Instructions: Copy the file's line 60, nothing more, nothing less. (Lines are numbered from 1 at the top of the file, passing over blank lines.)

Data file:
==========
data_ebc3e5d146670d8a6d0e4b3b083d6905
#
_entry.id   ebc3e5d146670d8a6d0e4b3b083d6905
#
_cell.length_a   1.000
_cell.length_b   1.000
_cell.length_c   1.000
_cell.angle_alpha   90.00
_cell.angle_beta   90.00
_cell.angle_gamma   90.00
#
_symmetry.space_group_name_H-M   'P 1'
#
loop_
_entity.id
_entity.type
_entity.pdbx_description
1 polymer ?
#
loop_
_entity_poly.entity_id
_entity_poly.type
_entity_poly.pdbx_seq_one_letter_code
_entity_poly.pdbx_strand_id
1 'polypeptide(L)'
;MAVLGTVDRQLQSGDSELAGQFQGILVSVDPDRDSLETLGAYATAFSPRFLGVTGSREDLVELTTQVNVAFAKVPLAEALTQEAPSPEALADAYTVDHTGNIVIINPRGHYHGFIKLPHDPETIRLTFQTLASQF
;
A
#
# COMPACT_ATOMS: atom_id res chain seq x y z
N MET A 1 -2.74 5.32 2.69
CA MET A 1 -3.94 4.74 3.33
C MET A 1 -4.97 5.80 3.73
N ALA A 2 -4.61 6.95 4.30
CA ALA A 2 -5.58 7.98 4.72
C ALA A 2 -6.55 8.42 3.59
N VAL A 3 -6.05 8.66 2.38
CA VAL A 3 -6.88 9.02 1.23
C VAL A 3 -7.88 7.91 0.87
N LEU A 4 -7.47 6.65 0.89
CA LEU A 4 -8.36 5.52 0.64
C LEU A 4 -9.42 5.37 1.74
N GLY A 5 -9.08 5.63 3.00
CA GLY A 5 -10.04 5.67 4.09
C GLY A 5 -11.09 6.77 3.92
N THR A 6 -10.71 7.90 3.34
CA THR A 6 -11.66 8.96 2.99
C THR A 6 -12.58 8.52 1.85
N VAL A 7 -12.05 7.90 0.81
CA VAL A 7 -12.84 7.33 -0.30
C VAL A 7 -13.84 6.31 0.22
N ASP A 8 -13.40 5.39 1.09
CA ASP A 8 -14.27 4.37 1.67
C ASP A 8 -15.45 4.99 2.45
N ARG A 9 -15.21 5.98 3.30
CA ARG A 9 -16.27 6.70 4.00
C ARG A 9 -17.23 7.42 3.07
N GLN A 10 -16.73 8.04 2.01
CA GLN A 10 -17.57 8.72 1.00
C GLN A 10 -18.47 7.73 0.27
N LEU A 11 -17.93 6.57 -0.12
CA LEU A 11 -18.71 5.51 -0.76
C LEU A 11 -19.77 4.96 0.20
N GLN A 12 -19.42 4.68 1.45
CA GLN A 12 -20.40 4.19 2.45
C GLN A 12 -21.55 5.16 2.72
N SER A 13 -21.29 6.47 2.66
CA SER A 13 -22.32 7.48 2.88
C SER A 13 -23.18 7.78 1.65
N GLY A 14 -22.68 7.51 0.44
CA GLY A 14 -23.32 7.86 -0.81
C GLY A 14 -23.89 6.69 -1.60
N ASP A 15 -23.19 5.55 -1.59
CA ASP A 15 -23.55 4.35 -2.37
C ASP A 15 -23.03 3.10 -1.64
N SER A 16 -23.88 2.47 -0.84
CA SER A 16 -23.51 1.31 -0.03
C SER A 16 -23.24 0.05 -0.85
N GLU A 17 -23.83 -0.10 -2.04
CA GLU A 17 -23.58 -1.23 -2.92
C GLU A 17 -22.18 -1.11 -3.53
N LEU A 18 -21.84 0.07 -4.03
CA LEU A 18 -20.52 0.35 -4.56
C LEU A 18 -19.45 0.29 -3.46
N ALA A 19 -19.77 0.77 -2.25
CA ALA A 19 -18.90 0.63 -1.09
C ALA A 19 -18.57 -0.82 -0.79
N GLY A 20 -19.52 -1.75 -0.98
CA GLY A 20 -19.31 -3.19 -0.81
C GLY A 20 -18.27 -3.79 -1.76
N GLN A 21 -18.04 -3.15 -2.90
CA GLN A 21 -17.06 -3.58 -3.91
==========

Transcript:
C GLN A 10 -18.47 7.73 0.27